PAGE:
“Why did you leave, and why are you coming back?” Simon Knight fizzles with delight as he tells the story of how he and Heidi Dennison were grilled by the student council during their interview for the joint headship of Frank Wise School.
“We had about 35, 40 minutes with the pupils interviewing us. The two best questions, certainly from my mind, were one student asking us collectively whether or not we ever argued, which is really important from a joint headship point of view, as if there’s some sort of marriage. But the other one was brilliant, because obviously I worked here previously – one of the students, she just looked me straight in the eye and said, ‘Why did you leave, and why are you coming back?’ I just thought that was superb. That is a brilliant question.”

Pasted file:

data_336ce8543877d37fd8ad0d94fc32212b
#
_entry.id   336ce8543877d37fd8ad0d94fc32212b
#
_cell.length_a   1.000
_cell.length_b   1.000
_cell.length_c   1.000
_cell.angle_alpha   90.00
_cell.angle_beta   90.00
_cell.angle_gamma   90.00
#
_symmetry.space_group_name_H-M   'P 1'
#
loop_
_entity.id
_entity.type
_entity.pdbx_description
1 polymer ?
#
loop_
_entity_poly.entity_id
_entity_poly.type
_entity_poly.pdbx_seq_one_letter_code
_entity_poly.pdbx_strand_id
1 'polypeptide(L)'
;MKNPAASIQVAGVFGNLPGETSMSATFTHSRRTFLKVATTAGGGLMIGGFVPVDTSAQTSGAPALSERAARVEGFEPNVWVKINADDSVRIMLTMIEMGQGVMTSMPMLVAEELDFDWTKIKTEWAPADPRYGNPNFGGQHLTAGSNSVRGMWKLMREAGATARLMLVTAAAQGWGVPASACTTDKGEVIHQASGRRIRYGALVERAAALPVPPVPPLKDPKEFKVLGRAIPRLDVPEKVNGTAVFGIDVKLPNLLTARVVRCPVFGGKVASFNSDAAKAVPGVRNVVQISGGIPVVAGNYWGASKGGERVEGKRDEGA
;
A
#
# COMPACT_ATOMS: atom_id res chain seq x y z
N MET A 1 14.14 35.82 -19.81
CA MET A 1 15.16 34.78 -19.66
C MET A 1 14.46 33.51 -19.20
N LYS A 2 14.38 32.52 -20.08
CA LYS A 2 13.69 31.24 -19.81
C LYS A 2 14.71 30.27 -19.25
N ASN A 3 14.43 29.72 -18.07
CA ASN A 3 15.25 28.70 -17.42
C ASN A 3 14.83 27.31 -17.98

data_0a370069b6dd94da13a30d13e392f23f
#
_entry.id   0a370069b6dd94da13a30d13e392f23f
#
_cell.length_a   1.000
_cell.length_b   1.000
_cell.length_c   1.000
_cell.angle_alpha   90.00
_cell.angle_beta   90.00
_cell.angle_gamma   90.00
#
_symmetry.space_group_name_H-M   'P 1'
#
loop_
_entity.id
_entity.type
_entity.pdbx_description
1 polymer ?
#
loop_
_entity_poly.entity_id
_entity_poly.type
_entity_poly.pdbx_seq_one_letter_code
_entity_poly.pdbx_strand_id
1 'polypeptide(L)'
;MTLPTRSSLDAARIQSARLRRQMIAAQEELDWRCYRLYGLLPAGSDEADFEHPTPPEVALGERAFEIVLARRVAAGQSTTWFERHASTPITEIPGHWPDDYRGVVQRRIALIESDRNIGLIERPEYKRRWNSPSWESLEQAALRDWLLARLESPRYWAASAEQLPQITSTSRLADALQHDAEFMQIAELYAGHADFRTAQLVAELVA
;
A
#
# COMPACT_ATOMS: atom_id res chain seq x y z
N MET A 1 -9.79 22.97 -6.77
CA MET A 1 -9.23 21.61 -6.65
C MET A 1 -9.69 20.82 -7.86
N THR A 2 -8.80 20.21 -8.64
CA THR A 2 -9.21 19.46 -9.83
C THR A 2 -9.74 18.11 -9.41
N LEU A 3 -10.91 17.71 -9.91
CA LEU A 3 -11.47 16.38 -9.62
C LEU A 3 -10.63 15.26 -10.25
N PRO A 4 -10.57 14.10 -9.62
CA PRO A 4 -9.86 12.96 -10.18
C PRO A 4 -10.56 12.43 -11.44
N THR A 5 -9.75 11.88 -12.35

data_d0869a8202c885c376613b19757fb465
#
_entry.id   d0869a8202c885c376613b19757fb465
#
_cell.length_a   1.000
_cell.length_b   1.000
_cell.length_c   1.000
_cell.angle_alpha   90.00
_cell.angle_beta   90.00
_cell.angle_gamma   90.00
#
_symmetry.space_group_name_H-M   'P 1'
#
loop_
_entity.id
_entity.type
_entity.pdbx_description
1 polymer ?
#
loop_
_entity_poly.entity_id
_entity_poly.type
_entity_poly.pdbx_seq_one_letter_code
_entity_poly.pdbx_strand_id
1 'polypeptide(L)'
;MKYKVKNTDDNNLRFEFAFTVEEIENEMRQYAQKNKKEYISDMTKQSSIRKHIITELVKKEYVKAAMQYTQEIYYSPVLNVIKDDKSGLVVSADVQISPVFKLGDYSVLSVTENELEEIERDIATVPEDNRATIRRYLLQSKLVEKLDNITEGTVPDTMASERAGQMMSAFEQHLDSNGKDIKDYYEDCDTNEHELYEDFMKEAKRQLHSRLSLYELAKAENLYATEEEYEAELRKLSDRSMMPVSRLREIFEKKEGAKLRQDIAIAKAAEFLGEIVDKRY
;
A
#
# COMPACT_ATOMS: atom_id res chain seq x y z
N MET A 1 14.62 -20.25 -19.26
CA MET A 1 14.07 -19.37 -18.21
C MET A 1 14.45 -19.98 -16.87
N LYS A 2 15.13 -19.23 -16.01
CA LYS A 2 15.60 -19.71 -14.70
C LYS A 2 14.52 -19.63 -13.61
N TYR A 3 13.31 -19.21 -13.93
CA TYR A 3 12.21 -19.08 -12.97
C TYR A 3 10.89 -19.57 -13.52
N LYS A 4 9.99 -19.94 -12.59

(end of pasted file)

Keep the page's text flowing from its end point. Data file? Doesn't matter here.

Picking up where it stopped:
Pitching the answer at the right level was a challenge, recalls Knight. Members of the student council at this special school range from 5 to 19 in age, all with different communicative capabilities. And he had to make sure he was also addressing the governors and teacher representatives.
The answer – by the by – is that he left to gain more experience – and with no intention of coming back. He’d taught at the Banbury special school, which has a long history of top-grade Ofsted judgments, for 18 years – from teenage volunteer to teaching assistant, to trained teacher and all the way up to deputy head.
“When everything ended, it was very much Simon leaving,” confirms Knight’s co-head Dennison, who has had an almost identical trajectory – at the same school. “We grow our own at Frank Wise,” she says, “and we have to be quite careful that we’re not too insular, because it is a very successful school, it’s a fabulous place to work.”